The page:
Digital Printing

Proper Ways to Store Your Vinyl

how to store vinyl films

When it comes to storing vinyl there are a few things to keep in mind that will prove to be the difference between being able to use that roll of film you have been saving for a job “just this size” or throwing it away in frustration.


The four storage tips to ensure your unused rolls remain at their best are:

  • Establish Ideal Storage Temperature
  • Avoid Excess Humidity & Water Contact
  • Avoid Surface Pressure
  • Inventory Management

The recommended way to store vinyl rolls is at controlled temperature and humidity, target 75°F and 50% Relative Humidity.

Storage temperature above 75°F accelerates adhesive degradation and can reduce the bond of your graphics by a great deal in a year or so. In fact, many materials stored in non-air conditioned warehouse spaces can have shelf life reduced by 50% of the time manufacturers publish. Usually the penalty is loss of adhesion but products meant for the printing markets can also develop printing defects that make them virtually unusable. Keep slow moving rolls in the coolest part of your shop or warehouse to assure that they are in good shape when you finally find that small job that is “just perfect” for your partial roll.

Excessive relative humidity or outright water contact will damage all paper and paper based release liners. In the best case, the unprotected product will “wick” moisture along the cut edge, develop waviness and become difficult to manage on the work bench or through a cutter or printer. In the worst case where liquid water has come in contact with these liners the release will tighten, bits of paper will stick to the adhesive or the liner will actually split when removing it from the vinyl. Keep rolls in their box or at the very least in their protective bag, and away from direct contact with concrete floors or exterior wall to assure that they remain as dry as possible.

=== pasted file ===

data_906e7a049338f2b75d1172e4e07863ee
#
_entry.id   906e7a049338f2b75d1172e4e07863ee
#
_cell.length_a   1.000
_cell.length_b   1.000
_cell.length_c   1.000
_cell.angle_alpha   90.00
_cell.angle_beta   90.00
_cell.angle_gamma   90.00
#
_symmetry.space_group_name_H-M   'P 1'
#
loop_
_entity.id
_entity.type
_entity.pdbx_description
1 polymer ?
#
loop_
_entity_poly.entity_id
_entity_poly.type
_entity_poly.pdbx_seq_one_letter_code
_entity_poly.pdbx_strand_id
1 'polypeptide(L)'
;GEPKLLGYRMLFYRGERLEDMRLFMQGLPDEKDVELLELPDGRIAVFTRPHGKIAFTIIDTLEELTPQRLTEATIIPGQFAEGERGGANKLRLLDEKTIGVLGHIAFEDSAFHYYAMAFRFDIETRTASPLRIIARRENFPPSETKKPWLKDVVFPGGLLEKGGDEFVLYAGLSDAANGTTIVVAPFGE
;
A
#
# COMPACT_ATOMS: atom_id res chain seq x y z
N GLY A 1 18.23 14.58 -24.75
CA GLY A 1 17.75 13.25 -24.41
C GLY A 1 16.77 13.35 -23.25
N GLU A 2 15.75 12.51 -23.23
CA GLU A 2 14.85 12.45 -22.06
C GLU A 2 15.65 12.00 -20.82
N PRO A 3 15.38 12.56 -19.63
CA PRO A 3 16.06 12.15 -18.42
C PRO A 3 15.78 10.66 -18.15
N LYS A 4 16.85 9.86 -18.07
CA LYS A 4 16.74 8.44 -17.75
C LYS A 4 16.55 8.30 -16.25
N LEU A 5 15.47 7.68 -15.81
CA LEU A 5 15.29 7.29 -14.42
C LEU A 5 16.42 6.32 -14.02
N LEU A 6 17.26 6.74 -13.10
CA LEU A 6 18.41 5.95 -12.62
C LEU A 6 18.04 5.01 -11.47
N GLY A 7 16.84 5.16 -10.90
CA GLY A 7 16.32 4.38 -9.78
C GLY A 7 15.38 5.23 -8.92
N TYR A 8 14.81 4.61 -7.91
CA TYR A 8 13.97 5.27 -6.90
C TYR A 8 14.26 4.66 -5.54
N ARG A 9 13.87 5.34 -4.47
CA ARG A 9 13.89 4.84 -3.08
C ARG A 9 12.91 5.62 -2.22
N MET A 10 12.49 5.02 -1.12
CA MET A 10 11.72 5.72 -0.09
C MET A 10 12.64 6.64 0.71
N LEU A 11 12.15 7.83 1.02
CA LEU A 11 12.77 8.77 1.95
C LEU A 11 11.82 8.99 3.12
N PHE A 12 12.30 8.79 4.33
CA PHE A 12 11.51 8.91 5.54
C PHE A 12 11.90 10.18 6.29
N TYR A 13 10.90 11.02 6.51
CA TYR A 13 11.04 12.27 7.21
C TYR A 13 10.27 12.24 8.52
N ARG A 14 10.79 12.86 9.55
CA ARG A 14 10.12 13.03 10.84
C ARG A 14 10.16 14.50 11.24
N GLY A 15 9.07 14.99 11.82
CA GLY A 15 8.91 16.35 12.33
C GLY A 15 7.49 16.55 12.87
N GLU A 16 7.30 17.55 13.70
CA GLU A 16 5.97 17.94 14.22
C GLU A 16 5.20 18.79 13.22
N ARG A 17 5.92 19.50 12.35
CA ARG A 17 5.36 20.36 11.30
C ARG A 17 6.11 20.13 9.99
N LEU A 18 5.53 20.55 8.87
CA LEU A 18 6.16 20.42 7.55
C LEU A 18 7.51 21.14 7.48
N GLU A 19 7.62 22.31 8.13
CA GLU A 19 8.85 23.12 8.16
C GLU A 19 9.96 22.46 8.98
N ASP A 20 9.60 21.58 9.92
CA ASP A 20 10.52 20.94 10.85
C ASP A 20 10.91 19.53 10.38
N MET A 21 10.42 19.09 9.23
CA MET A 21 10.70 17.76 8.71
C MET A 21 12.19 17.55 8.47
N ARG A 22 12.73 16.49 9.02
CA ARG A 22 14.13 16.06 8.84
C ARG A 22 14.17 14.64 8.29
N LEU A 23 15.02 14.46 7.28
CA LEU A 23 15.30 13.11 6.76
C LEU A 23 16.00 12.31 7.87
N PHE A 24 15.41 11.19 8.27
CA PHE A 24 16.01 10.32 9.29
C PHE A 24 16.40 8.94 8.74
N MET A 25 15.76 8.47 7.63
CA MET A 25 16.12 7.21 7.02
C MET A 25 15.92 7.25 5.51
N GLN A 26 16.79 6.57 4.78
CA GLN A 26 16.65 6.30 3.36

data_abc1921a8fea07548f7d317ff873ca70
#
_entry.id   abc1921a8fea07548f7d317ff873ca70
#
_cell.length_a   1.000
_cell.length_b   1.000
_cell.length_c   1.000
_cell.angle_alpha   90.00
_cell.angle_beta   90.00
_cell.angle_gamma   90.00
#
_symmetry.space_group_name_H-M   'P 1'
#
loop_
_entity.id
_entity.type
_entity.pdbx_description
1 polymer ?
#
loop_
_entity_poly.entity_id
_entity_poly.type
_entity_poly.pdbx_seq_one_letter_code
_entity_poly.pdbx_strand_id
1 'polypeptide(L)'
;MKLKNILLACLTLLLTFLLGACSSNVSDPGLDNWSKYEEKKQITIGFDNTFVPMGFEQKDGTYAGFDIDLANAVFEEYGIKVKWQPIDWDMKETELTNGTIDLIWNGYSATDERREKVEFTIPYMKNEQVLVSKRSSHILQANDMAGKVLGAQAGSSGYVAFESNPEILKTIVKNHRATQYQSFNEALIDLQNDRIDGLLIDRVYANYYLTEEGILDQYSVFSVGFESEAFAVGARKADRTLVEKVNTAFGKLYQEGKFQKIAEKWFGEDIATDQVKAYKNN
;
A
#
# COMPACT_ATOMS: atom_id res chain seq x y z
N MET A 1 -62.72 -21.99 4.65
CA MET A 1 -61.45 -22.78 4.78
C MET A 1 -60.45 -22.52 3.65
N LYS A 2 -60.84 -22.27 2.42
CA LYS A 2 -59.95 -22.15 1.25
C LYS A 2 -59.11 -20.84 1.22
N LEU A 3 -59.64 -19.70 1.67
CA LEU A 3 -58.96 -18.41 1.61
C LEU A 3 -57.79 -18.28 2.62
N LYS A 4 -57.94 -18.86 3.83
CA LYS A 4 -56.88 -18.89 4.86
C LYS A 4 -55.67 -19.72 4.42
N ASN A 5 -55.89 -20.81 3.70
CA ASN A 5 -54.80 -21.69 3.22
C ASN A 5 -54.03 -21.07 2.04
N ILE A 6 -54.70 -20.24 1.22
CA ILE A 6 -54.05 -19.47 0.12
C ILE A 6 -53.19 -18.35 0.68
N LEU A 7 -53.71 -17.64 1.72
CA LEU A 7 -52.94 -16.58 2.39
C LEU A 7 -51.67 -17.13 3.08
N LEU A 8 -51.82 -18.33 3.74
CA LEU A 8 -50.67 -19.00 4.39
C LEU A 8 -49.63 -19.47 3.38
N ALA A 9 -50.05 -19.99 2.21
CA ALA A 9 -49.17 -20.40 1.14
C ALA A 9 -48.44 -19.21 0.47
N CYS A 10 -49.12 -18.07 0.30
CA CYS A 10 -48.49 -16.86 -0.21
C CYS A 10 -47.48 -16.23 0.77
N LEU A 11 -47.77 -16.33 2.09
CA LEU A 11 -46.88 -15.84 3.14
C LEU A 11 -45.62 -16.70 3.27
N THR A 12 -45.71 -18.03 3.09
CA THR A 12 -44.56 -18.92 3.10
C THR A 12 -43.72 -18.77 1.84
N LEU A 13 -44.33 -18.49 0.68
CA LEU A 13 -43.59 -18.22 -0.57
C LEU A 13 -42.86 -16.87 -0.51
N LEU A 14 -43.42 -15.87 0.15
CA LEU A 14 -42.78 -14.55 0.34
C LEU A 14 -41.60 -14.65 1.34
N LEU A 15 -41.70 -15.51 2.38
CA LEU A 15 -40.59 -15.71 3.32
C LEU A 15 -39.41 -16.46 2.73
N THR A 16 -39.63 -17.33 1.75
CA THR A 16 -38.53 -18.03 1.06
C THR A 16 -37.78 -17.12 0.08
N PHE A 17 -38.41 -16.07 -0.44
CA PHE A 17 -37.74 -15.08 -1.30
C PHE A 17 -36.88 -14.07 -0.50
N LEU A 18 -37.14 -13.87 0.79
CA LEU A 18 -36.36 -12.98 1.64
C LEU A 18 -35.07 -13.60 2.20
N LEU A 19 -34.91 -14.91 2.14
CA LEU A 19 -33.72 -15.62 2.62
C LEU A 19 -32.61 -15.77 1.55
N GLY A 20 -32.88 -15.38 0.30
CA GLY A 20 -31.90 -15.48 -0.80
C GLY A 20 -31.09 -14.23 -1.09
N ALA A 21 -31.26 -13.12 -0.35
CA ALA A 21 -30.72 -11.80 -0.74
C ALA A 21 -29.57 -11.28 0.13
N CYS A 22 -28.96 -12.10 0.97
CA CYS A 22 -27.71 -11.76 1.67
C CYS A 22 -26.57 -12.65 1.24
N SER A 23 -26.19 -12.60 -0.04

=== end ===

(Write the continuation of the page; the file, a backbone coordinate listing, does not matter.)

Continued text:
Extreme pressure on any surface of a roll will result in surface marring (often called mottling) and can completely ruin a roll of film if many rolls have been stacked on top of one another or if a full roll has rested on its side for a long period of time. All vinyl is soft enough to take a pressure mark, some vinyl is very soft indeed; in addition glossy and very dark colors such as black will show pressure marks more dramatically than light colored, matte finish films such as white. One storage tip is to keep rolls stored vertically instead of horizontally. Aside from the fact that vertical storage is more ergonomic, especially if used in combination with mobile roll storage stands; vertical storage also applies far less pressure to the rolls.

One last thing to keep in mind is to have a good idea of what is on-hand to help reduce slow moving inventory – if you can’t see exactly what you have or how much of it is on the roll it is more likely to sit around job after job enduring the perpetual sorting and shuffling that is also very bad for rolls. Taking the time to label partial roll boxes or protective bags with a product and remaining length are a real help in identifying a roll I need for a particular job.

All this being said, practicing good job estimating in the first place and following up with “first in, first out” inventory management cuts out a great deal of the risk of dealing with aging inventory.

Storing Vinyls

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